Maryland's Conservation Buffer Initiative
THE 2023 APPLICATION PERIOD IS NOW CLOSED.
The 2023 Program Highlights
Now in its third year, Maryland's Conservation Buffer Initiative provides farmers with attractive incentive payments to plant streamside buffers on farmland to improve the health of local streams and the Chesapeake Bay.
WHAT'S NEW IN 2023
Additional incentives for planting riparian forest buffers are available this year. These payments are on top of the $4,000 or $4,500 per acre offered for installation. To encourage more tree planting, the new incentives include:
- A one-time bonus payment of $1,000 per acre to install forest buffers.
- Up to $330/acre/year to help cover costs associated with maintaining forest buffer viability and health for the first 5 years of the contract.
Three types of buffers are eligible for funding and free technical assistance from local soil conservation districts under this program:
forest buffers planted next to waterways,
grass buffers planted next to waterways or field ditches, and
watercourse access control areas adjacent to pastures. Here's how the program works:
Payment rates range from $500/acre for an existing grass buffer to a maximum of $4,500/acre to install a riparian forest buffer with pasture fencing.
Mowing and hay harvesting are allowed; nutrient applications are not.
Farmers receive a one-time payment for enrolled land.
An extra one-time bonus payment is offered for enrolled forest buffers.
Annual maintenance payments are available for forest buffers during the first five years.
- Contracts are for 5 or 10 years.
- Soil conservation districts provide free technical assistance to get your buffer installed.
All work must be completed by June 30, 2024
CHOOSE YOUR BUFFER
Grass Buffers on Watercourses – Establish a new buffer or improve an existing buffer between cropland and either an adjacent watercourse or field ditch. Buffers are herbaceous and range in width from 10 feet to 100 feet.
Forest Buffers on Watercourses – Establish a new buffer or improve an existing buffer between cropland and an adjacent watercourse. Buffers are planted with trees and shrubs and range in width from 35 feet to 100 feet.
Watercourse Access Control Area – Establish a new access control area or improve an existing access control area between an adjacent watercourse and an active livestock pasture. The conservation buffer located between the fence and the watercourse may be planted in grass or trees and shrubs. It may range in width from 10 feet to 100 feet but must be at least 35 feet wide if establishing woody vegetation. No grazing allowed in the access control area.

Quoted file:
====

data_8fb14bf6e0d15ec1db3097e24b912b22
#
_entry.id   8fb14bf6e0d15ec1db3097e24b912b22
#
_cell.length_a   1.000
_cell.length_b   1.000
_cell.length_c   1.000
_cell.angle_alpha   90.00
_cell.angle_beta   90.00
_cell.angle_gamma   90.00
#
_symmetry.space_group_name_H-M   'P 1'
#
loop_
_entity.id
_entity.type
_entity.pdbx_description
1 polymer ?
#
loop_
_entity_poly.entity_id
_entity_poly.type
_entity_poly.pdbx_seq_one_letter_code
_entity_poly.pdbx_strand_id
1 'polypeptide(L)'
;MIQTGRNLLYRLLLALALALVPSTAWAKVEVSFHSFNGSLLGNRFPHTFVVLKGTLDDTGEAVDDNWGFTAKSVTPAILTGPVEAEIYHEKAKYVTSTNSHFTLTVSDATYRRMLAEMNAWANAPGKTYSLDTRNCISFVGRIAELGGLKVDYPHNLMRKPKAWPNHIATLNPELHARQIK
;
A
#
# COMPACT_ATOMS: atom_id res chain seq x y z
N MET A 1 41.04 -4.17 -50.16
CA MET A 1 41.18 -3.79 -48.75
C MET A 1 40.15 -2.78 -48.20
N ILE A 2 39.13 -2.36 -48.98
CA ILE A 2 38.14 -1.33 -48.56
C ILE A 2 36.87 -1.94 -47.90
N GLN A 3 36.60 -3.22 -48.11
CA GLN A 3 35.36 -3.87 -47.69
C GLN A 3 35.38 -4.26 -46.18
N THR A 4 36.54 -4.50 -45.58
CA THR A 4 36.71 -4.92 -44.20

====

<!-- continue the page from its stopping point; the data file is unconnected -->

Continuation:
Cropland next to a stream or ditch that has an established cropping history in pasture, commodity crops or hay
Areas adjacent to watercourses with highly erodible or hydric soils, as determined by the local soil conservation district.
Field ditches are not eligible to establish woody conservation buffers.
Existing buffers or agricultural lands that are actively enrolled in state (MACS) or federal programs (CRP, CREP, EQIP, etc.) or mandated by an easement are not eligible for this program.
Farmers and landowners who are responsible for the management of eligible lands may apply.
Farmers who lease land must certify an active lease for the term of the buffer, or provide an agreement from the landowner.
Farmers and landowners must be in good standing with USDA and state cost-share programs.
A current Nutrient Management Plan Certification is required and must be submitted with the application.
Additional restrictions may apply.
HOW TO APPLY FOR OUR GRANTS
Download the application.
- Complete the application and submit with
- Email your application to:
firstname.lastname@example.org between January 30, 2023 and March 10, 2023 or mail to Maryland Department of Agriculture, c/o Conservation Buffer Initiative, 50 Harry S. Truman Parkway, Annapolis MD 21401
Questions? Contact your
local soil conservation district.
Funding for Maryland’s Conservation Buffer Initiative is provided by the Chesapeake and Atlantic Coastal Bays Trust Fund and the Environmental Protection Agency.